Country megastar and American Idol judge Luke Bryan is doing pretty good for himself amid quarantine while his ABC reality series adapts to social distancing guidelines to flatten the curve of a global pandemic. On Sunday, ahead of Idol, the 43-year-old took to Instagram to share an exclusive behind-the-scenes sneak peek of his new set at home thanks in part to the network and Idol sending over equipment for the broadcast.
"Hi guys, it's Luke here coming at you from my barn via the new set of American Idol," he said in the video. "Idol sent me all this gear — we got like iPhones, got wires ran everywhere, here's my chair I'm sitting in; here's my wardrobe spot where my stylist sent me some clothes and... trying to do my own hair, the best I can. Anyway hope you guys are enjoying Idol, and make sure you tune in!"
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Fans took to the comments section to chime in on the fun behind-the-scenes footage, with many excited about the new episode tonight, which will see 10 contestants eliminated after the Top 20 performed last week. "God bless you and your family, they are the pillars behind your success," wrote one fan about Bryan's family as he quarantines with them in Nashville. Another chimed in, "Uhhh, nice barn!" as another fan echoed the sentiment, "Loving the format! Best group ever."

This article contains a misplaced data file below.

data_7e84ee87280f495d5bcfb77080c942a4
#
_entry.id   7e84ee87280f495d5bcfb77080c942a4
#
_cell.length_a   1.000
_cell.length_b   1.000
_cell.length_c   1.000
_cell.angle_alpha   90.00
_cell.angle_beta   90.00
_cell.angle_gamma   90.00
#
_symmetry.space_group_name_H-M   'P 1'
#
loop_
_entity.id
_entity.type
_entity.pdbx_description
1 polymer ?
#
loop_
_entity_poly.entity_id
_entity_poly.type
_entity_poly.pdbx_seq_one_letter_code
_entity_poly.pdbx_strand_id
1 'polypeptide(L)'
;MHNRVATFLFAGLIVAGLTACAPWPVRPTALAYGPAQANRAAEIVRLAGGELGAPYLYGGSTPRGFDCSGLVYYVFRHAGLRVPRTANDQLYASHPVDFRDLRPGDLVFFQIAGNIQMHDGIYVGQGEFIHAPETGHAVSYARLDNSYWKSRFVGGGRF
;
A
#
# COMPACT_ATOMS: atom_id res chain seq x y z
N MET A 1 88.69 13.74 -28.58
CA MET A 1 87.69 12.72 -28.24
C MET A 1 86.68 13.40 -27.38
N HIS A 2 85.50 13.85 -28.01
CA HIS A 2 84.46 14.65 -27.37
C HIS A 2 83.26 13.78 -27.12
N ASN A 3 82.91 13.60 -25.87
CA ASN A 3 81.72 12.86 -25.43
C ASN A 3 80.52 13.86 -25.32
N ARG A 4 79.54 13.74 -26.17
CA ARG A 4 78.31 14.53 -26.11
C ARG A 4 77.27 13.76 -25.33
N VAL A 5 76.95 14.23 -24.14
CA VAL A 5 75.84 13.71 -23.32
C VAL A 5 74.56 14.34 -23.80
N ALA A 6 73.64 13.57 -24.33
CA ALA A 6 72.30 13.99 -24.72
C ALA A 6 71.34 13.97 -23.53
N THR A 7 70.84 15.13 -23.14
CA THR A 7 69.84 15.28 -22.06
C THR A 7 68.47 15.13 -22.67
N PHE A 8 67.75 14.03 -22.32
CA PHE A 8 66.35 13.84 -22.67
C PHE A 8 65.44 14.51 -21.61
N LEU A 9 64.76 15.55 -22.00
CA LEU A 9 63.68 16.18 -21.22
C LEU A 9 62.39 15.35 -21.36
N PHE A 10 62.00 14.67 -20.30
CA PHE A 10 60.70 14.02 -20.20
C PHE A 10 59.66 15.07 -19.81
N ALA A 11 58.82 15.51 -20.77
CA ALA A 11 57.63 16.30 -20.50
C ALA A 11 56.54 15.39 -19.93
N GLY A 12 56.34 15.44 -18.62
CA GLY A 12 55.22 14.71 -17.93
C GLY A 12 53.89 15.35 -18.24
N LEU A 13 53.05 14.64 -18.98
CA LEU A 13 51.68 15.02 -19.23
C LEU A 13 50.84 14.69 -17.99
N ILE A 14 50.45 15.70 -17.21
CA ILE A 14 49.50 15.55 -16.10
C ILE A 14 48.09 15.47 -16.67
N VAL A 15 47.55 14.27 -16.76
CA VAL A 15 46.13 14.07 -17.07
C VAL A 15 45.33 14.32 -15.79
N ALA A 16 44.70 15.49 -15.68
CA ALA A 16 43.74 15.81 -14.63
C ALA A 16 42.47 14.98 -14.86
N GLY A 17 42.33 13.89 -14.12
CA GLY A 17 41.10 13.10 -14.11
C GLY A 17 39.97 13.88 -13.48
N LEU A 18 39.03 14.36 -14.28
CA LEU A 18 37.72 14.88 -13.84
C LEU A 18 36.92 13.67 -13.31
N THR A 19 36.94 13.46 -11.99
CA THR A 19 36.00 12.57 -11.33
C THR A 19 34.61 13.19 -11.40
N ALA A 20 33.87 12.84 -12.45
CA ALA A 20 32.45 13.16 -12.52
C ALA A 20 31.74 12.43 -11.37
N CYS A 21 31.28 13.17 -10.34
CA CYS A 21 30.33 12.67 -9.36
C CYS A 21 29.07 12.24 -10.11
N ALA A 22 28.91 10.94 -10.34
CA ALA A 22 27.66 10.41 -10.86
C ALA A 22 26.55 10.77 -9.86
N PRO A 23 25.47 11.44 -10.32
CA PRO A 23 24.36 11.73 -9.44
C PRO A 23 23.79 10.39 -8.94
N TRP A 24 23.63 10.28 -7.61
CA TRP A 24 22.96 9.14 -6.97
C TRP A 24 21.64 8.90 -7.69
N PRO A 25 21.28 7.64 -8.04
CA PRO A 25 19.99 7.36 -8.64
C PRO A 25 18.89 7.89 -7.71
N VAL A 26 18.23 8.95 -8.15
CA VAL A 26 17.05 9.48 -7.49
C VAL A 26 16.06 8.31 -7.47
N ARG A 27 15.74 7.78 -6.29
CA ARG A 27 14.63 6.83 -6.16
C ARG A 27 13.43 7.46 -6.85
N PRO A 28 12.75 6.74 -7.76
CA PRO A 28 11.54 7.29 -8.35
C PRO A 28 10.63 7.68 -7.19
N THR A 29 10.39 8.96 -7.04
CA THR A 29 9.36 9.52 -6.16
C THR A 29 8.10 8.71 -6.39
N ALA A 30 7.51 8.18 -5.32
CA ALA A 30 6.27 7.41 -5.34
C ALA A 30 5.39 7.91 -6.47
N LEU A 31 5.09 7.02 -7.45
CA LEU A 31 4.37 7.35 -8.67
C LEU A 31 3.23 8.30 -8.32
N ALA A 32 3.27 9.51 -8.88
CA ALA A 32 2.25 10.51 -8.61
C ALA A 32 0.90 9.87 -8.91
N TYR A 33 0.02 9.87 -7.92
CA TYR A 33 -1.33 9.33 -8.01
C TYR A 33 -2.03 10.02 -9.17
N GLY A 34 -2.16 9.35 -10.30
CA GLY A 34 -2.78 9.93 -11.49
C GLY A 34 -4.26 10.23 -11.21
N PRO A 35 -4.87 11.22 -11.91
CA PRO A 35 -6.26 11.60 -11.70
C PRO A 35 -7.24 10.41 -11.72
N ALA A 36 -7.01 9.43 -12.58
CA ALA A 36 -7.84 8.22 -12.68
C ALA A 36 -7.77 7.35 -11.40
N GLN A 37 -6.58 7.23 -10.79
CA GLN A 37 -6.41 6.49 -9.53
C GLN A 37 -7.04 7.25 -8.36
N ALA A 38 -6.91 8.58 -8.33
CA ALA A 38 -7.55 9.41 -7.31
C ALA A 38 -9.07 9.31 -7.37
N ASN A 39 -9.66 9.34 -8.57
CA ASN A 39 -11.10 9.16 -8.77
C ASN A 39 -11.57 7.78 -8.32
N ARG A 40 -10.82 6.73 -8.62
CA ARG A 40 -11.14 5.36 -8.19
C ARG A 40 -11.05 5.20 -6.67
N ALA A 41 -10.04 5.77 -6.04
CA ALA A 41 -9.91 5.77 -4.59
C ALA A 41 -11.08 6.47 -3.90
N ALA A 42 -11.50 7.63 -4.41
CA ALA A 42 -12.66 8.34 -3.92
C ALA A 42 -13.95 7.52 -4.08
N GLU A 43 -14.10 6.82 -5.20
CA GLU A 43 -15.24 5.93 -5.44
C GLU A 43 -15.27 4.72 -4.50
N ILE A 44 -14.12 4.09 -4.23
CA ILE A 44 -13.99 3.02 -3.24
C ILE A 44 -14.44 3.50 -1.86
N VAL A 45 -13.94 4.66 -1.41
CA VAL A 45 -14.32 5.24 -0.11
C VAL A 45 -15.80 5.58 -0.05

It was unveiled on April 19 that the network would create an unprecedented plan involving the entire show with its judges, host and mentor broadcast from home amid a global pandemic that has seen more than 3.5 million total confirmed cases of COVID-19, the disease brought on by the novel coronavirus outbreak around the globe, with 1.1 million confirmed in the U.S. per the Johns Hopkins University map. Of the nationally confirmed cases, 67,674 have died.
During the run of last week's episode filmed with 20 contestants, Idol showrunner and president of the Idol production company, Trish Kinane mentioned to Variety that the show was shot in "45 different locations" so it's quite the operation. The outlet further reported the new episodes will be "live to tape," so producers have a few moments to edit the show into something ABC can air, and to also help the contestants if any of their cameras fail. After this week's episode, there will only be two more shows.
"Four weeks is the right amount of time for these people to perform," ABC alternative series senior VP Rob Mills told Variety. "It's going to be more cutthroat because you’re going to see more people eliminated each week than normal. So there is going to be less room for error. And I think that will make it more exciting."
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